Monday, November 29, 2010

Childhood Distraction and Development -- Can I Borrow Some as An Adult?

"Being a dad" and "having a job" are two concepts that have been socially intertwined for quite a long time, perhaps dating back to the Adam. Those men who have taken on the role of a "dad" but struggle holding the title of employee are often the subject of scorn and ridicule. Unfortunately, the current economy is not conducive to gainful employment for many men in the workforce. On the other side of the coin, there are families that choose to have the father stay at home with the kids and allow mom to go back to work. This would certainly make financial sense if mom is a doctor or lawyer and dad is a teacher, but most people who look on the situation do not immediately know the inner financial workings of such a family and pass undeserved judgement on a man who prefers the company of his children.

The relationships a man has with his work and his family these days are me, anyway. A typical commute could be 30-45 minutes. A typical work day could be 8-10 hours. In our family's case, I see our kids from about 4:30 (assuming I left the office on time and Chanel didn't take them out and are returning later) to when they go to bed at 7ish. Amazingly, our children are able to develop a relationship with me in at most two and a half hours, which includes both dinner and bath starting about 5:30-6.

With just one hour a day for playing with them, smiling at them, tickling them, running, jumping, spinning with them, laughing, talking, singing with them, the time is precious, to say the least. Yes, there is the weekend, and our oldest has already demonstrated his ability to look forward to it to have more time with Daddy, but it is so intermittent.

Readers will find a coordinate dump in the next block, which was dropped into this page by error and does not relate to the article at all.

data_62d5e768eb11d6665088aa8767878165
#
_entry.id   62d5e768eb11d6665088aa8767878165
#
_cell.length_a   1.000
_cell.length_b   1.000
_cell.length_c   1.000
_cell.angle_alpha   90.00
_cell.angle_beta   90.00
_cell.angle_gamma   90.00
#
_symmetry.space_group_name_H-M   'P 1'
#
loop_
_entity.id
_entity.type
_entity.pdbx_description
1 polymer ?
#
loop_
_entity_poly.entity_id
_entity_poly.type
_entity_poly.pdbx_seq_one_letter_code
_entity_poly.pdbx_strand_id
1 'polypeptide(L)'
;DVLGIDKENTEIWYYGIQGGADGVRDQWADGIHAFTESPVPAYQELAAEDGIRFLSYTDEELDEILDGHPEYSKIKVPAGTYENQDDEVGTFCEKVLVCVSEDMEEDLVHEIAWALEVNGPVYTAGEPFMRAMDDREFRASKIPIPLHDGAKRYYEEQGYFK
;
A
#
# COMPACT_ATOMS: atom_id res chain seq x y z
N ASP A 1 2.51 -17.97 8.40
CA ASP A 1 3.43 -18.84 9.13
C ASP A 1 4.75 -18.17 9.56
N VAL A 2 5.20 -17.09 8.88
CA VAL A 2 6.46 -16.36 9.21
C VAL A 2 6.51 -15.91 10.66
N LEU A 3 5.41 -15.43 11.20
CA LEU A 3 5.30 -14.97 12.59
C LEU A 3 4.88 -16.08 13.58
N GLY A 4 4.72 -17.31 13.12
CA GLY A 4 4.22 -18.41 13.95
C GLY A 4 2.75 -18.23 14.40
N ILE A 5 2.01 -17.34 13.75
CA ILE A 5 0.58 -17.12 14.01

Thus, when a child is having a bad day, it becomes so frustrating to know that some of this precious time is wasted and by someone who clearly enjoys it but doesn't understand how it is being wasted. Improvisation is key when you encounter this sort of problem, as I (rather proudly) demonstrated earlier tonight. Our oldest and I were going to walk out to the Blue Box and mail a stack of Christmas cards. The temperature out was, oh, maybe 40- or 50-something and we definitely needed coats. Trouble is, he doesn't like putting it on. He's fine wearing it once it is on, but having to put it on is a source of grief.

He ran from me when he saw the coat. Our house's circular floor plan had him coming back around, though, so I waited for him. He fought a good fight and put up some formidable toddlerish resistance, but when I saw that he was holding a small Lightning McQueen from Cars, "Put Lightning down the tunnel!" It became a game and he didn't even fight when I put the coat on backwards and we had to redo the whole thing.

As I said before at the end of a Pop-Psy post, kids are amazingly resilient, adaptive, and able to comprehend complex concepts before they can verbalize their understanding. They'll do just about anything you ask if they think it's going to be fun; Tom Sawyer should have taught us all this before. Now, until I hit the lottery or develop my home business sufficiently, the trick is going to be making leaving for work tomorrow morning a game and convincing myself it's going to be fun.

No comments:

Post a Comment